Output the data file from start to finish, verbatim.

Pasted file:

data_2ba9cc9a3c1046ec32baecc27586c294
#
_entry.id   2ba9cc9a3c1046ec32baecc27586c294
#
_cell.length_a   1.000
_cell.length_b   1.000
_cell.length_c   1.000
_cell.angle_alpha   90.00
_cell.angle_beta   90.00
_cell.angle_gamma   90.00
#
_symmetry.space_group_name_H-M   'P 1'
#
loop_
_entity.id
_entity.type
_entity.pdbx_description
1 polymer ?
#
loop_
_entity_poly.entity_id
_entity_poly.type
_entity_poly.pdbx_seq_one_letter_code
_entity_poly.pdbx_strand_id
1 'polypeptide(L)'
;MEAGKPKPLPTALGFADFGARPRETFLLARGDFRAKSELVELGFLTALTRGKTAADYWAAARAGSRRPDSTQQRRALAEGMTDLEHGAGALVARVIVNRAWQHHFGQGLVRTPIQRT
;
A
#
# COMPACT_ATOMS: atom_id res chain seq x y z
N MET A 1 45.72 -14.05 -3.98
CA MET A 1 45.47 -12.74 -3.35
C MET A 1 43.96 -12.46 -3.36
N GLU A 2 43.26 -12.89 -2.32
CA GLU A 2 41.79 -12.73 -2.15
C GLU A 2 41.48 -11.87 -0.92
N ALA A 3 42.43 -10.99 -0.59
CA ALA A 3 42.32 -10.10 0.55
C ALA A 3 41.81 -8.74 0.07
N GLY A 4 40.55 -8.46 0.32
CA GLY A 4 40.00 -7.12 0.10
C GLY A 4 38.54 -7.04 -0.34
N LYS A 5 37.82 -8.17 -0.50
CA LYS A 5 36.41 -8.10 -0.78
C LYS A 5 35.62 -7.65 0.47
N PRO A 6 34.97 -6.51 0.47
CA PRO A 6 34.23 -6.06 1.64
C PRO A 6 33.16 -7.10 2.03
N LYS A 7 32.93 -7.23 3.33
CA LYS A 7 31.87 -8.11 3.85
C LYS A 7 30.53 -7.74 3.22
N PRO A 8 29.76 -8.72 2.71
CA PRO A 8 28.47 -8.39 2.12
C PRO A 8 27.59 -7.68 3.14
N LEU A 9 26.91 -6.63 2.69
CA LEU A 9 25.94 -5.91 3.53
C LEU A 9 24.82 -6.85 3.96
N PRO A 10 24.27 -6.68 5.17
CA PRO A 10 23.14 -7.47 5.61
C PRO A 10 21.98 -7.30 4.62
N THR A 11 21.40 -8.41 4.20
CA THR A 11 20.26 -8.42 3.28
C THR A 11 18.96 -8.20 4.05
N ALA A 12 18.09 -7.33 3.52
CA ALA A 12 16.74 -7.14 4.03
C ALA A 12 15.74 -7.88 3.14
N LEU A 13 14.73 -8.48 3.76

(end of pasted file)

data_2ba9cc9a3c1046ec32baecc27586c294
#
_entry.id   2ba9cc9a3c1046ec32baecc27586c294
#
_cell.length_a   1.000
_cell.length_b   1.000
_cell.length_c   1.000
_cell.angle_alpha   90.00
_cell.angle_beta   90.00
_cell.angle_gamma   90.00
#
_symmetry.space_group_name_H-M   'P 1'
#
loop_
_entity.id
_entity.type
_entity.pdbx_description
1 polymer ?
#
loop_
_entity_poly.entity_id
_entity_poly.type
_entity_poly.pdbx_seq_one_letter_code
_entity_poly.pdbx_strand_id
1 'polypeptide(L)'
;MEAGKPKPLPTALGFADFGARPRETFLLARGDFRAKSELVELGFLTALTRGKTAADYWAAARAGSRRPDSTQQRRALAEGMTDLEHGAGALVARVIVNRAWQHHFGQGLVRTPIQRT
;
A
#
# COMPACT_ATOMS: atom_id res chain seq x y z
N MET A 1 45.72 -14.05 -3.98
CA MET A 1 45.47 -12.74 -3.35
C MET A 1 43.96 -12.46 -3.36
N GLU A 2 43.26 -12.89 -2.32
CA GLU A 2 41.79 -12.73 -2.15
C GLU A 2 41.48 -11.87 -0.92
N ALA A 3 42.43 -10.99 -0.59
CA ALA A 3 42.32 -10.10 0.55
C ALA A 3 41.81 -8.74 0.07
N GLY A 4 40.55 -8.46 0.32
CA GLY A 4 40.00 -7.12 0.10
C GLY A 4 38.54 -7.04 -0.34
N LYS A 5 37.82 -8.17 -0.50
CA LYS A 5 36.41 -8.10 -0.78
C LYS A 5 35.62 -7.65 0.47
N PRO A 6 34.97 -6.51 0.47
CA PRO A 6 34.23 -6.06 1.64
C PRO A 6 33.16 -7.10 2.03
N LYS A 7 32.93 -7.23 3.33
CA LYS A 7 31.87 -8.11 3.85
C LYS A 7 30.53 -7.74 3.22
N PRO A 8 29.76 -8.72 2.71
CA PRO A 8 28.47 -8.39 2.12
C PRO A 8 27.59 -7.68 3.14
N LEU A 9 26.91 -6.63 2.69
CA LEU A 9 25.94 -5.91 3.53
C LEU A 9 24.82 -6.85 3.96
N PRO A 10 24.27 -6.68 5.17
CA PRO A 10 23.14 -7.47 5.61
C PRO A 10 21.98 -7.30 4.62
N THR A 11 21.40 -8.41 4.20
CA THR A 11 20.26 -8.42 3.28
C THR A 11 18.96 -8.20 4.05
N ALA A 12 18.09 -7.33 3.52
CA ALA A 12 16.74 -7.14 4.03
C ALA A 12 15.74 -7.88 3.14
N LEU A 13 14.73 -8.48 3.76